Deloris was named Orange County Public Schools 2014 Support Person of the Year at a ceremony held at the Rosen Centre Hotel in Orlando. During her employment at Dr. Phillips High School, Patterson had been named DPHS Support Person of the Year at least eight times. She was an OCPS finalist three times and a State of Florida finalist in 2014.
Pastor E. Telefair Pickett III is the founder of Word Alive Ministries, Inc., in Lakeland, “A place where Jesus is Lord, the Holy Ghost moves, and the Word is alive!” Pastor Pickett’s ministry gift has afforded him the opportunity to speak in many countries, including South Korea, Nigeria, Ghana, and Ukraine. He has done mission and ministry work in Jamaica and The Virgin Islands.
Pastor Pickett was called into the ministry while he was operating as a supervisor at a branch of Publix Super Market. He started with three members and now Word Alive Ministries, a nondenominational church, has over 300 members. With a mission to help the Lakeland community, Word Alive Ministries has implemented many programs, including a men’s ministry, women’s ministry, outreach to Virgin Islands ministry, ministry in Jamaica, and a livestream on Facebook to reach many across the world.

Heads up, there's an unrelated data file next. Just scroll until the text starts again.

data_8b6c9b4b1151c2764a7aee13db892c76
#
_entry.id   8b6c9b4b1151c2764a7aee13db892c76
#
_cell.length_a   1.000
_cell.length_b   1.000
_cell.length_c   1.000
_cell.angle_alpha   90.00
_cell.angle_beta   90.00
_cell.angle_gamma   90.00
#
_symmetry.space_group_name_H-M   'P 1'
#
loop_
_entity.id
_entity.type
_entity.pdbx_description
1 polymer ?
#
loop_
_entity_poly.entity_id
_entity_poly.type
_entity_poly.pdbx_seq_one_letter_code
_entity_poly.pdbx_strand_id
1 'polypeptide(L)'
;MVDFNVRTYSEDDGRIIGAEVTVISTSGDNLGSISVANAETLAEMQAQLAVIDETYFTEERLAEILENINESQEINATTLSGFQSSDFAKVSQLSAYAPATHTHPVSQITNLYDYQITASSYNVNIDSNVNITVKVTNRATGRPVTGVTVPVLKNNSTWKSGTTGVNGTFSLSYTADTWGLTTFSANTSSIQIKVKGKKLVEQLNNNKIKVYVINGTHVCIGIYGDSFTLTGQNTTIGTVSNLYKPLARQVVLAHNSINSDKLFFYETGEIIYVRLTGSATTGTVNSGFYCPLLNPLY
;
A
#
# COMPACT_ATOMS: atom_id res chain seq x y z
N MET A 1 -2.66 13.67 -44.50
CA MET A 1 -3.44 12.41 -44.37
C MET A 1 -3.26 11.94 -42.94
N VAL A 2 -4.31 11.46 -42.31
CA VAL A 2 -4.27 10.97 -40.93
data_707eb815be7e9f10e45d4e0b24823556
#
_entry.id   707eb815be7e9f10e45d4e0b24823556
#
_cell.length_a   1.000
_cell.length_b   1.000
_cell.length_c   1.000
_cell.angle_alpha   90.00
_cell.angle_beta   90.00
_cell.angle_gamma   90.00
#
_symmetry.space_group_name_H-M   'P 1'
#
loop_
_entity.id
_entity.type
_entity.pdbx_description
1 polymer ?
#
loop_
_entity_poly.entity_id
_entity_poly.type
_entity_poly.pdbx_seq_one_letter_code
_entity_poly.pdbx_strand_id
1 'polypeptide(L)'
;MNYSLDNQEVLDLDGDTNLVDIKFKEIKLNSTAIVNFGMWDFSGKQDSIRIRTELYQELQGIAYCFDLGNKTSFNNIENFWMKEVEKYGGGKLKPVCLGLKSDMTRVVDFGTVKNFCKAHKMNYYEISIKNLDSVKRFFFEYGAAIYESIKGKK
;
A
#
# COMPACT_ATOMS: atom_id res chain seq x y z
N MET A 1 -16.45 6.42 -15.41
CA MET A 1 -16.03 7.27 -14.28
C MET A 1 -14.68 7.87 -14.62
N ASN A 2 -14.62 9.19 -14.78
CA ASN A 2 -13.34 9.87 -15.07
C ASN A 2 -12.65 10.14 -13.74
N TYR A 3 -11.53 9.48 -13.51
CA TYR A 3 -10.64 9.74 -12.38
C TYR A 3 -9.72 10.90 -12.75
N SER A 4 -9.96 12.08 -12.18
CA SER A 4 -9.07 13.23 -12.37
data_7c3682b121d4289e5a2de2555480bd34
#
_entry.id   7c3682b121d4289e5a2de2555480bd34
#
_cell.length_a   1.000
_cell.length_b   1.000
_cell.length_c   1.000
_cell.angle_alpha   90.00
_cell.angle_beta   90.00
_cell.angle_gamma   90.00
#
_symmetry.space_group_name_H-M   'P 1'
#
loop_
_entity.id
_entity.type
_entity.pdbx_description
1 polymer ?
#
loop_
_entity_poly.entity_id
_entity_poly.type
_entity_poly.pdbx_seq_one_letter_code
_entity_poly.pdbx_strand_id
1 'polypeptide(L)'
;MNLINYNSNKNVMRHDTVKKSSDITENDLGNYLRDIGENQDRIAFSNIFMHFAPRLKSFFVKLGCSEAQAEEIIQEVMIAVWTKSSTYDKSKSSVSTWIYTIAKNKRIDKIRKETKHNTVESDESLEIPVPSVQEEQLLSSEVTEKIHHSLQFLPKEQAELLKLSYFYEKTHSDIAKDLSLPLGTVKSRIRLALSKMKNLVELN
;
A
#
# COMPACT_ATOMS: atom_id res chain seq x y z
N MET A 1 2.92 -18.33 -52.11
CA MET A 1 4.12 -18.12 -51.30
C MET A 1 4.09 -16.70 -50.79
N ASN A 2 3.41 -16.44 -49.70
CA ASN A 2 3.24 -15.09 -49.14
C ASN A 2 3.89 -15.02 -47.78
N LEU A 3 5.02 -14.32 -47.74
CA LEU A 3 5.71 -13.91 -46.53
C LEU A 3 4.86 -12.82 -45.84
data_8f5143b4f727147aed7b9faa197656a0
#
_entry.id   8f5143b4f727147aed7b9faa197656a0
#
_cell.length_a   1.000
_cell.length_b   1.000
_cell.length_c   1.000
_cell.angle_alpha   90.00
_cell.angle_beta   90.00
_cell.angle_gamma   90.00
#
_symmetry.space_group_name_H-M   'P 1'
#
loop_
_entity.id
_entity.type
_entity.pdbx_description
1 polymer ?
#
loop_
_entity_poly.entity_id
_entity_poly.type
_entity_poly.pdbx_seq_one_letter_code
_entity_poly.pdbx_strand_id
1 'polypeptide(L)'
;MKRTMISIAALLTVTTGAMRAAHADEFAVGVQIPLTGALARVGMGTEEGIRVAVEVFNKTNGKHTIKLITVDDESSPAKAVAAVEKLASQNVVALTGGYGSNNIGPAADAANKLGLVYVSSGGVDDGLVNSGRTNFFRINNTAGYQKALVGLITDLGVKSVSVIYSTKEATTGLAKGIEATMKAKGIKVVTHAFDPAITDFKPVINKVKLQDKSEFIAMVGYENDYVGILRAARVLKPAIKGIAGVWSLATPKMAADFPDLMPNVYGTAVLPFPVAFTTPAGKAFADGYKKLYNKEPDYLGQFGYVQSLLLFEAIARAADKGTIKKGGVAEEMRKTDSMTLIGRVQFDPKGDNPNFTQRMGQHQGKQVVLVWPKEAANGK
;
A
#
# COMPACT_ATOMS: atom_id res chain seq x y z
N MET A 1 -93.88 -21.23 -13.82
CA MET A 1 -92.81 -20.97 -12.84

GROWING IN GRACE
For many, leaving a legacy is associated with the end rather than the beginning of their lives. The Pickett Family learned this life lesson early and, with each step, they identified ways to master the fundamentals and create opportunities.
“Mom and dad were dedicated to their work in the church and community. My sister and I are proud of our parents’ achievements,” Pastor Pickett states. “Our parents have always been caring. I never had to worry about needing anything as a kid.”
“Growing up with one sibling and both parents was a blessing,” says Deloris. “I could not have asked for anything more. My parents were great providers and they nurtured us to be loving and giving. They taught us to love the Lord with all our hearts, to respect our elders, and love our family and friends.
“When we were growing up, we very seldom had to call a handyman. My dad did it all. He was the overseer and builder of our home. I thought we were wealthy until I grew up and found out that we were not. Our parents made us feel that way.